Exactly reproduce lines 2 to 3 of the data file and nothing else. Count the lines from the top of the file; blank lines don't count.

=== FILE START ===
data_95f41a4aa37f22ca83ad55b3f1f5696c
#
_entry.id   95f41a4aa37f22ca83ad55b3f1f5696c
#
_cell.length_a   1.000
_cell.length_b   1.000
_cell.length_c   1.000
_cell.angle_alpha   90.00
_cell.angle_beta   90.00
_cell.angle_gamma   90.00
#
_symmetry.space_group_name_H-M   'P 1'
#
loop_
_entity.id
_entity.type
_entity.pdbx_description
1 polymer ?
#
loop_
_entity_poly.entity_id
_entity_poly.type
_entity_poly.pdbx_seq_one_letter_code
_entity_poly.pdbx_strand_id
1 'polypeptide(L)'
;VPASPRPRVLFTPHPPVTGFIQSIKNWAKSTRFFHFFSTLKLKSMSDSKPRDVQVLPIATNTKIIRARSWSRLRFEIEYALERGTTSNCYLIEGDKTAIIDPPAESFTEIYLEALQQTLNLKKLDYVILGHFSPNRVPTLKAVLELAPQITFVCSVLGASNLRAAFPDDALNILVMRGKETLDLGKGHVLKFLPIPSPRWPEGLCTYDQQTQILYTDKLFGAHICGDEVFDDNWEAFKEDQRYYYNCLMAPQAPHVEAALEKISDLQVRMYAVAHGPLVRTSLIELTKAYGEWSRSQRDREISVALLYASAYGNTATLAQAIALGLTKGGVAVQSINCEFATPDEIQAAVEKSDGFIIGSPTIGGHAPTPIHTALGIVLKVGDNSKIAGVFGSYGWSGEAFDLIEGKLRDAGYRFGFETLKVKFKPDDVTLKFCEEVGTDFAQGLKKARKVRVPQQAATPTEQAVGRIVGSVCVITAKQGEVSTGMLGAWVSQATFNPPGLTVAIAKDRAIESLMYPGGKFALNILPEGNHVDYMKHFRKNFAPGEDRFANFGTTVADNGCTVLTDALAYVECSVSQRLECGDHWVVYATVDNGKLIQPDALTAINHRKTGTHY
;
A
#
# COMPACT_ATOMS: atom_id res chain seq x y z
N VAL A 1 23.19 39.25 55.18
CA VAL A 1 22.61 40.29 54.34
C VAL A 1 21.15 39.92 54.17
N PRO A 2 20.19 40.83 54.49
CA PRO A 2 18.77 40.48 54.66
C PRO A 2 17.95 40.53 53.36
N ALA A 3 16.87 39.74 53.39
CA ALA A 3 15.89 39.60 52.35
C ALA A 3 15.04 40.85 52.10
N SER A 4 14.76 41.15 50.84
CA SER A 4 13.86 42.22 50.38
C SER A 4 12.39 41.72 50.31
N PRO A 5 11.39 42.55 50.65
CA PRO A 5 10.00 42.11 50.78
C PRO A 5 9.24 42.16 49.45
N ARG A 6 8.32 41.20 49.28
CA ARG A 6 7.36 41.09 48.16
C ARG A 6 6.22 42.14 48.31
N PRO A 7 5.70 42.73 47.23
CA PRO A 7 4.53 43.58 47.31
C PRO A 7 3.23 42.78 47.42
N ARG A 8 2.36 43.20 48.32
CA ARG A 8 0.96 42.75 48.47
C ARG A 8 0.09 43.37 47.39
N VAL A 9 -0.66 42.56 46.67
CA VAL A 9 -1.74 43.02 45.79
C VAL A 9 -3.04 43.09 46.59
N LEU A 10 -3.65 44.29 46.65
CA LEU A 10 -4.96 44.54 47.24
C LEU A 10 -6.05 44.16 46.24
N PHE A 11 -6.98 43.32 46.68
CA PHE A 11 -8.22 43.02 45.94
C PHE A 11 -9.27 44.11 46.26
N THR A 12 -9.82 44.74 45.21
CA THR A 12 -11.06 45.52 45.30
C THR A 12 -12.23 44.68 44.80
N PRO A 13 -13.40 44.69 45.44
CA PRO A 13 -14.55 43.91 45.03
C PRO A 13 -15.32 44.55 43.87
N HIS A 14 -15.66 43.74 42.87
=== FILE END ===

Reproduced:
#
_entry.id   95f41a4aa37f22ca83ad55b3f1f5696c